Military Assistance to Qatar an ‘Impulsive Step Driving Turkey Into Corner’

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In an interview with Sputnik Turkey, Logoglu said that Turkey “is driving itself into a corner” by openly supporting Qatar in the heated conflict between Doha and the countries of the Persian Golf.

According to the diplomat, Ankara should act more cautiously in the current situation.

“Although Ankara’s statements on the Qatari crisis contained words like “dialogue” and “consensus,” the implied message has caused serious concerns. The rhetoric of statements made by President Erdogan and Prime Minister Yildirim identifies not just Turkey’s desire to support Qatar, but also its protest against the other countries involved,” Logoglu said.

In his opinion, Turkey should pursue a policy of neutrality when it comes to conflicts and disagreements between states in the Middle East.

“Turkey should build its Middle East policy, guided by the approach once proposed by Atatürk. Namely, it should build friendly relations with the Arab world, but not interfere in the conflicts emerging between the Arab states,” the diplomat stated.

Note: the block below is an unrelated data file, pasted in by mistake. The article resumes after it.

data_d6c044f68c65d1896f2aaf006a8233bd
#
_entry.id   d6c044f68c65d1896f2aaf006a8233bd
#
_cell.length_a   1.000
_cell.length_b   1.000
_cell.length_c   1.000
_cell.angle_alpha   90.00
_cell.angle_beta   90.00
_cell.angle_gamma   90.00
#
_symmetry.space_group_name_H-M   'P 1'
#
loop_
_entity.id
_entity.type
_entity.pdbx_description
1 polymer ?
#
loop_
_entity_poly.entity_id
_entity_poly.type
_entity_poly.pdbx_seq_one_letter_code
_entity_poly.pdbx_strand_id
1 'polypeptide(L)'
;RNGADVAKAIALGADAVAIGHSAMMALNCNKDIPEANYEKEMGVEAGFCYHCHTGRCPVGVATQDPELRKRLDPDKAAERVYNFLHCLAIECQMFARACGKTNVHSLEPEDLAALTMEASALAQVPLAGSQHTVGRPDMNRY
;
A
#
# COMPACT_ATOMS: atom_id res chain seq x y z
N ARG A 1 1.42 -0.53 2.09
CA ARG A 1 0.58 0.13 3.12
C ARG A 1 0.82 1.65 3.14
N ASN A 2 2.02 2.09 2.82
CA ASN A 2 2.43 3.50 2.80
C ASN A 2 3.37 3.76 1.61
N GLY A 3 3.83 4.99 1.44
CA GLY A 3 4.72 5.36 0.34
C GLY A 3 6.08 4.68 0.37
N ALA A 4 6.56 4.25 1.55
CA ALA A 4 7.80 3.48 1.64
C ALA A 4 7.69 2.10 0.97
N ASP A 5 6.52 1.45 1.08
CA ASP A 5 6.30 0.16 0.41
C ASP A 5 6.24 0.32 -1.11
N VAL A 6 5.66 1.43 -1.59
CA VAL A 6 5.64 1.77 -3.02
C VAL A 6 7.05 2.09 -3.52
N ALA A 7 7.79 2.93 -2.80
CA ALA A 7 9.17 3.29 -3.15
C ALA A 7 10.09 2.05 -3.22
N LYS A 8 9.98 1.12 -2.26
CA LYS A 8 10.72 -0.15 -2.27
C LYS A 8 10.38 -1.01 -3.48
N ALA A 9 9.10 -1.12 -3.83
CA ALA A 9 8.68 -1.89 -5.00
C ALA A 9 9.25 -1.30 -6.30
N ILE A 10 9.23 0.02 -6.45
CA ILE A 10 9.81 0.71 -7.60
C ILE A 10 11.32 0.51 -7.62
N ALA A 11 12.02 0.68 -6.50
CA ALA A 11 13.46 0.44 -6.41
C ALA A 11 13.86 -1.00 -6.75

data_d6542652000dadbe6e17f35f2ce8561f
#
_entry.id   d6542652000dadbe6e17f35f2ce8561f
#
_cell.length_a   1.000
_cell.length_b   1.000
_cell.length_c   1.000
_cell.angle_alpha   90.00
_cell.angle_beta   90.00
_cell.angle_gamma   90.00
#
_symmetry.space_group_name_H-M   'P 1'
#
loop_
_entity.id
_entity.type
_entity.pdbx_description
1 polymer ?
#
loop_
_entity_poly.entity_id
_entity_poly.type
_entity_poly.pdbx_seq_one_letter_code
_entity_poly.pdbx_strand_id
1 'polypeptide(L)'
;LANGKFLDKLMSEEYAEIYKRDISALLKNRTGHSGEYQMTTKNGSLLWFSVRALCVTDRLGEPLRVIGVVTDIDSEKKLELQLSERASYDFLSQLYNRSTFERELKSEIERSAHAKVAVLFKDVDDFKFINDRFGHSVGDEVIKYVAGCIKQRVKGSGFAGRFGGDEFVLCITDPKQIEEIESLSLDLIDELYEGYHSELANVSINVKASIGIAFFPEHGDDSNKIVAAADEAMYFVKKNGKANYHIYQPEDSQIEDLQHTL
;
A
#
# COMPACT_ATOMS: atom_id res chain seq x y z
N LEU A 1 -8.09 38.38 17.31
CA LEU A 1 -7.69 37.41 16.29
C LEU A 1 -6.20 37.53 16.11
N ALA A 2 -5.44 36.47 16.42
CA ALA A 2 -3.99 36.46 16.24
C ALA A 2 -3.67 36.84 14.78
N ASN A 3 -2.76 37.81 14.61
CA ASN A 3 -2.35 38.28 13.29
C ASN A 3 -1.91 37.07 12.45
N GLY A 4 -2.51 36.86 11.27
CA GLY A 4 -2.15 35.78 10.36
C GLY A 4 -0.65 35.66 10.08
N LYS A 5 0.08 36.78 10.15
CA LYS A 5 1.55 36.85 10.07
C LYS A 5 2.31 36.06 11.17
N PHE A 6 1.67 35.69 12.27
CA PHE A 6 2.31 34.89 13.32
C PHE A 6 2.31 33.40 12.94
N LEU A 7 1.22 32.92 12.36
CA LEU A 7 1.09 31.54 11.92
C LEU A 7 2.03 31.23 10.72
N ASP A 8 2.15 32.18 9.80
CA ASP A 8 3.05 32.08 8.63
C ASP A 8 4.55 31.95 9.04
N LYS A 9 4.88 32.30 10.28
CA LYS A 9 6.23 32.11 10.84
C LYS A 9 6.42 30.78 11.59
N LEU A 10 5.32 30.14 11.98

“Of course, Turkey could not remain indifferent about the crisis involving Qatar, but Ankara should not have taken drastic steps and made rash statements on this issue. I consider the decision passed by the Turkish Parliament an impulsive step that can put Anara in a difficult situation and significantly narrow her field for political maneuvers,” he added.

On Wednesday, the Turkish Parliament approved draft legislation allowing for the deployment of Turkish troops to Turkey’s military base established in Qatar in 2014 as part of a bilateral defense agreement. The deployment will be carried out in conformity with the 2015 agreement on cooperation between the two countries in the field of security and military training.

On Monday, Saudi Arabia, Bahrain, the United Arab Emirates and Egypt cut off diplomatic relations with Qatar, accusing the latter of supporting terrorist organizations and destabilizing the situation in the Middle East. They were later joined by Libya, Yemen, the Maldives, Mauritius and Mauritania, with Jordan and Djibouti announcing they would lower the level of diplomatic contacts with Qatar.



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